I didn't mind the alternating viewpoints, jumping back and forth between the 1930s and 2003.  While most of the chapters were written from Sadie and Alice's POV, it was nice once in a while to hear from Eleanor, Peter, and Anthony.  In fact, I would have liked a bit more information on Anthony as I teach history and am fascinated by the accounts of PTSD from WWI, although it was called Shell Shock during this time period, and would have liked to learn more about his thoughts and feelings.  I am also surprised that Eleanor was able to keep his medical condition a secret from his family as Alice was pretty sharp and seemed to know a lot about what was happening around her; it doesn't seem to fit her character that she wouldn't have known a bit about it, curious person that she was, and I didn't quite buy it.  Alice was one of my favourite characters in this novel; I just loved her sarcasm and her personality.  She grew up feeling quite guilty, thinking she knew what had happened to Theo and it's always hard when you discover you are wrong all along; having your illusions shattered is never an easy thing, for anyone.  

While the story is quite interesting, with quite a few twists and turns, it still has that familiar ring to it as if you had already read it before.  There was nothing really revelatory in this novel, and to be honest, most of it was quite easy to pick out what happened; there was only one event that I misread completely and I was completely happy to do so as I love being misdirected by an author.  Although the novel did have that comforting feel of having been done before, I still enjoyed it quite a bit and thought the characters were quite interesting.  Because the POVs do jump around quite a bit, you don't get a real sense of a character's development, but I liked how everything intertwined and connected.  That being said however, while I liked the ending, I did think it was a bit too easily concluded and too pat.  I think I would have liked something a bit more dramatic, not necessarily tragic, but something a bit less coincidental?  

The Lake House is an enjoyable mystery with characters I really liked.  The psychological aspect to the story surprised me a bit and I wish a bit more time had been spent on those issues in here as they were quite interesting; the guilt, the remorse, the feelings of being trapped in something by yourself and by others, the impact of secrets on people's psyches, the strength of family bonds, the role of sight and memory, and the trauma (PTSD). As always, I loved the setting of the old house and the secrets that it held; it's always a good way to get my attention.  Even though I felt the ending was too coincidental and rushed, and Sadie's own investigation was too easily solved, I do feel like this is the beginning of a new series, something to do with Sadie and private investigations?  If so, I'm totally on board with that and can't wait to see what comes next.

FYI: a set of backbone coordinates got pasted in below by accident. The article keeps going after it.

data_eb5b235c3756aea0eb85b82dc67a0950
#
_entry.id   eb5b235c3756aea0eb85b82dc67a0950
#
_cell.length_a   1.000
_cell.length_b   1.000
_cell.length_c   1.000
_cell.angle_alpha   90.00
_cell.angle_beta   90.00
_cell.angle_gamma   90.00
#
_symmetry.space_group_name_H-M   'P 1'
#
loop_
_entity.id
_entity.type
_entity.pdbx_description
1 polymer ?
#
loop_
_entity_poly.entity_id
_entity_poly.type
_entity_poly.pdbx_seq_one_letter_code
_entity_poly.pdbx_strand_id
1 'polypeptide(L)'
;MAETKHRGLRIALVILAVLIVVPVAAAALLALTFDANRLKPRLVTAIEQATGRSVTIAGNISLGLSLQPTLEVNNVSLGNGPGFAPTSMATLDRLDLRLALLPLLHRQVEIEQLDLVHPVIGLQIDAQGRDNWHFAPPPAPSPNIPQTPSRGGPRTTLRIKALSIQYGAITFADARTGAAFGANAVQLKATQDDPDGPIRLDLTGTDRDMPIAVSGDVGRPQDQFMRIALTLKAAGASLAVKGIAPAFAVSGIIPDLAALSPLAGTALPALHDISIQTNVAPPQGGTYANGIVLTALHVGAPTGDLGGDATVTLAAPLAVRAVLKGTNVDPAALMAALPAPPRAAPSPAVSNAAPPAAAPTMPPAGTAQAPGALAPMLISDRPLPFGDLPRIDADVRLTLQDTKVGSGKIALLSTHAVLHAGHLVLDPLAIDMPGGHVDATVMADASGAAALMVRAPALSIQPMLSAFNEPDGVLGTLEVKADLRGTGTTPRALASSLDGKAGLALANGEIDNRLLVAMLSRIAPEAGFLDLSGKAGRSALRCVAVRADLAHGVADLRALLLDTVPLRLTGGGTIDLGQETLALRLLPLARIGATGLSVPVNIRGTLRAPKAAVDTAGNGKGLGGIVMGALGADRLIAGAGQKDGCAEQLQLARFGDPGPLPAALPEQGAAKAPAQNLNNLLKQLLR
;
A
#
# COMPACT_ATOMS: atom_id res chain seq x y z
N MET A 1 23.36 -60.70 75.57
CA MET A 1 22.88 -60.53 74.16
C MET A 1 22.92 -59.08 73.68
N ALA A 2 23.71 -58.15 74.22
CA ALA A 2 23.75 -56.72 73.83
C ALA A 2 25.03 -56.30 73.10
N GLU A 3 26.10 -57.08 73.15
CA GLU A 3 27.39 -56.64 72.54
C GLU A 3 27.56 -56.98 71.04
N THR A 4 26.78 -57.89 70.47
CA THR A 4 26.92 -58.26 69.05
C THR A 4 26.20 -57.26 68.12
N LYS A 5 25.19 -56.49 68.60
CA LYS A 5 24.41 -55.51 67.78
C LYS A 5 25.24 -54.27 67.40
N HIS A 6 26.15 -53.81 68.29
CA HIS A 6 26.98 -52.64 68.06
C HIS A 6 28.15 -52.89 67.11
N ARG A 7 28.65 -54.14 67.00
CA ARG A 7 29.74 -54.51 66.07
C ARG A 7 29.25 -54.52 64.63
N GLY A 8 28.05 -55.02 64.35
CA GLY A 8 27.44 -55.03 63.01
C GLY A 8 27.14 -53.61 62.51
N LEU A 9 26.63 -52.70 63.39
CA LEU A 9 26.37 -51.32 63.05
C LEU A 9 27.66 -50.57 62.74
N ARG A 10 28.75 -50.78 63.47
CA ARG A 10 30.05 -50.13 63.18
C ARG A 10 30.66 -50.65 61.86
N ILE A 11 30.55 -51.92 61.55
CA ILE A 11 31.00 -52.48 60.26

Thursday, November 5, 2015

Book Spotlight and Giveaway: The Devious Dr. Jekyll by Viola Carr

Title: The Devious Dr. Jekyll
Author: Viola Carr
Release Date: October 27, 2015
Publisher: Harper Voyager
Genre: Paranormal/Fantasy/Steampunk
Format: Ebook/Paperback/Audible

Dr. Eliza Jekyll, heroine of the electrifying The Diabolical Miss Hyde—an edgy steampunk retelling of the classic Dr. Jekyll and Mr. Hyde—investigates a bizarre murder case in an alternate Victorian London while battling her treacherous secret half: Lizzie Hyde.

Solving the infamous Chopper case has helped crime scene physician Dr. Eliza Jekyll establish her fledgling career in the chauvinistic world of Victorian law enforcement. But the scrutiny that comes with her newfound fame is unwelcome for a woman with a diabolical secret. And there is the mercurial Royal Society agent and wolf man Remy Lafayette. Does he want to marry her, eat her, or burn her at the stake? Though Eliza is uncertain about Remy, her dark and jealous shadow self, Lizzie, wants to steal the magnetic and persistent agent, and usurp Eliza’s life.

It’s impossible to push Remy away when he tempts her with the one thing she can’t resist: a bizarre crime. The search for a bloodthirsty ritual torturer dubbed the Pentacle Killer draws them into a terrifying world of spies, art thieves, and evil alchemy, where the price of immortality is madness—or damnation—and only Lizzie’s dark ingenuity can help Eliza survive.

As Eliza and Remy race to thwart a foul conspiracy involving the sorcerous French, they must also overcome a sinister enemy who is all too close: the vengeful Lizzie, determined to dispose of Eliza for good.

Author Information

Viola Carr was born in Australia, but wandered into darkest London one foggy October evening and never found her way out. She now devours countless history books and dictates fantastical novels by gaslight, accompanied by classical music and the snoring of her slumbering cat. She loves history, and pops down to London’s many historical sites whenever she gets the chance.  She likes steampunk, and thought it would be cool to investigate wacky crimes with crazy gadgets…just so long as her heroine was the creator of said wacky gadgets: a tinkerer, edgy, with a dash of mad scientist. Readers can follow her on twitter at @viola_carr  and online at

Tuesday, November 3, 2015

Book Spotlight and Giveaway: Falling into Bed with a Duke by Lorraine Heath

In the first in a dazzling new series, New York Times bestselling author Lorraine Heath introduces the Hellions of Havisham-three charismatic rogues destined to lose their hearts…

After six unsuccessful Seasons, Miss Minerva Dodger chooses spinsterhood over fortune-hungry suitors. But thanks to the Nightingale Club, she can at least enjoy one night of pleasure. At that notorious establishment, ladies don masks before choosing a lover. The sinfully handsome Duke of Ashebury is more than willing to satisfy the secretive lady’s desires-and draws Minerva into an exquisite, increasingly intimate affair.